Our commercial valuation team values offices all over France and has been particularly active over the last few weeks whilst #workingfromhome. Our team has continued to work on both fund reporting and secured lending valuations for acquisitions. We are now delighted to be able to physically inspect properties wherever possible, ensuring that all appropriate precautions are taken.
We are in constant contact with our clients; investors, developers, banks, and of course our Knight Frank transactional and pan-European teams. Naturally it will take time to restore confidence and to gain visibility, but we are keeping at the forefront of the market to closely monitor the outlook as it evolves.
Knight Frank Research produces excellent articles and publications, and these provide insight into how our research teams and agents see the market. We have rounded up the most relevant to the French office sector from the last few weeks below :
These are the 10 key points we feel are important to take away:
- The office letting market has effectively been frozen and decisions paused, but several large and high-profile transactions – well advanced before the outbreak – are still expected to complete.
- Large companies’ behaviour will be decisive due to the scale of their strategic real estate decisions; this may help the resilience of the Paris office letting market, potentially mitigating the difficulties of smaller business tenants.
- The effect on occupiers will vary by business sectors: tourism and industrial sectors are high impact while agriculture, food retail companies, pharmaceutical, healthcare and public administrations are low impact, or indeed net benefiters.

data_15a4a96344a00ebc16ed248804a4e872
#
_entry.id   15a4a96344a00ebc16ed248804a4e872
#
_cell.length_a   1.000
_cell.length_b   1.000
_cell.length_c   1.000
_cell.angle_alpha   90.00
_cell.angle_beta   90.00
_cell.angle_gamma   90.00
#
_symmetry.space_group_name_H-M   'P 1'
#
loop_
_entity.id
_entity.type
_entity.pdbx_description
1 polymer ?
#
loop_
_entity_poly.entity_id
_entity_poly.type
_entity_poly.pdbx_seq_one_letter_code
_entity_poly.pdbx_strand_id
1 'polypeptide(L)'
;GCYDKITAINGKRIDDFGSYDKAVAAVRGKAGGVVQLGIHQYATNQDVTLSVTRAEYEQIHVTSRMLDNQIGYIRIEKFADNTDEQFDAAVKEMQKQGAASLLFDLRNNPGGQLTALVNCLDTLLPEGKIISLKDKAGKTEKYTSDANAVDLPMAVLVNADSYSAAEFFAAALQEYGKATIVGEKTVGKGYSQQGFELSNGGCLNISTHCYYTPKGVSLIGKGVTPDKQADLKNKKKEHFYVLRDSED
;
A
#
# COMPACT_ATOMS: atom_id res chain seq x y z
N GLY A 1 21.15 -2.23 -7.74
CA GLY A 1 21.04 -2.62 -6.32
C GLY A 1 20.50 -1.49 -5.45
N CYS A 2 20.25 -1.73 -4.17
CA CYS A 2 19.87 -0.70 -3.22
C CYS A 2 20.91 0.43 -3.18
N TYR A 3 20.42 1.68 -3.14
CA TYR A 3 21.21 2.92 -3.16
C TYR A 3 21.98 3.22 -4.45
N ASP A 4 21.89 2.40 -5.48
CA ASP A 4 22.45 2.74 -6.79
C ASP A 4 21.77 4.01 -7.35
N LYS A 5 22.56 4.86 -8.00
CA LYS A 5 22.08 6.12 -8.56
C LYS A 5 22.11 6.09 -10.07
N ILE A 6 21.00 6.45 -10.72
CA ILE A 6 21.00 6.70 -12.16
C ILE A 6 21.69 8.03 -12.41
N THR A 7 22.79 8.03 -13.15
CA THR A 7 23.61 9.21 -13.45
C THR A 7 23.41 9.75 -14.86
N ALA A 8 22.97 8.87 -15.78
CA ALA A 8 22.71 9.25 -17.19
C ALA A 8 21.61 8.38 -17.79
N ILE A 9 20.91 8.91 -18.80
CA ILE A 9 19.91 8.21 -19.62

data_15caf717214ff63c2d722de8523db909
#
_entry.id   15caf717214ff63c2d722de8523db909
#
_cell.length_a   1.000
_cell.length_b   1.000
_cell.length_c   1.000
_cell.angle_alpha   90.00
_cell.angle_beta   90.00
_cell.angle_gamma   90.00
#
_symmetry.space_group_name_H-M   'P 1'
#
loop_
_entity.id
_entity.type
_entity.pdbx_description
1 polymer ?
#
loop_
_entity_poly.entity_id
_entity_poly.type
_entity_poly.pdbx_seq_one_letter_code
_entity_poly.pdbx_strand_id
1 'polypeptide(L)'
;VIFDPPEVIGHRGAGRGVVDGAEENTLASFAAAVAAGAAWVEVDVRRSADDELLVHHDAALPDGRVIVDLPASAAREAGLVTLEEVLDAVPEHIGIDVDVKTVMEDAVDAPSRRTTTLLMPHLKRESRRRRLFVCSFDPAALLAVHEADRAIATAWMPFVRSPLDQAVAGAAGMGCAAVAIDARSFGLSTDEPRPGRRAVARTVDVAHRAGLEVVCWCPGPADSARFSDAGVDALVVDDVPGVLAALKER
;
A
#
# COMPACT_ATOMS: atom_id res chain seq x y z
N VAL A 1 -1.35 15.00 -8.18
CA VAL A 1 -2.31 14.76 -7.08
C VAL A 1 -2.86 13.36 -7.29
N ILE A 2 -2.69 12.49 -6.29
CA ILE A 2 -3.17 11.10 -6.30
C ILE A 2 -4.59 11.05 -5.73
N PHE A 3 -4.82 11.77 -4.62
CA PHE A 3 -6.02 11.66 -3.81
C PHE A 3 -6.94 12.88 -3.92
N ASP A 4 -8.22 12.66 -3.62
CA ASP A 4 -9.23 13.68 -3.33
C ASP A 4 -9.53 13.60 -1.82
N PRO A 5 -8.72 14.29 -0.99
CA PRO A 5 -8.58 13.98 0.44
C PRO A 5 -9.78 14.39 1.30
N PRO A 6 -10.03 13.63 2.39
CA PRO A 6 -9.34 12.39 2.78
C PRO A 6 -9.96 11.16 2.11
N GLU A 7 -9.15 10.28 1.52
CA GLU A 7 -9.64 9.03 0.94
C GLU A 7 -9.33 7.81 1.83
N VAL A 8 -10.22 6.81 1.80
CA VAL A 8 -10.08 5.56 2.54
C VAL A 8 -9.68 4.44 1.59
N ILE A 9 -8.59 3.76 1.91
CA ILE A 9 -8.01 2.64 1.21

- Streamlining decisions may actually help sustain office market activity – even if it involves downsizing – as businesses can be motivated to move by the softening of rents.
- Suburban office hubs may increase in attractiveness with competitive rents and good public transport (Péri-Défense, Inner Suburbs – Saint Ouen & Saint-Denis). Mature towns with limited supply (Boulogne, Issy) should remain resilient.
- Central Paris could benefit from structural changes in demand (search for centrality, urban amenities) for captive occupiers (luxury, consulting, finance etc.) in a market already characterised by very low vacancy rates.
- Potential shift in landlord / tenant relationship balance; in recent times the former have held the upper hand, particularly in areas of low supply.
- 1.5 million sqm office space is under construction in Greater Paris, a historical high. Any potential over-supply should be mitigated since over 50% of this space is pre-let, and some developers may choose to postpone or suspend developments.
- Office design and layout will be reassessed for many occupiers due to sanitary requirements, and the trend towards densification of office space may also be called into question. The balance between homeworking and officeworking will be readdressed, but the physical office remains essential for most businesses.
- China’s first signs of recovery provides some hope with recorded increases in occupier requirements.
MRICS, CIS HypZert (MLV), Partner, Head of Commercial Valuations
MRICS, REV, CIS HypZert (MLV), Partner, Commercial Valuations
REV, Associate, Commercial Valuations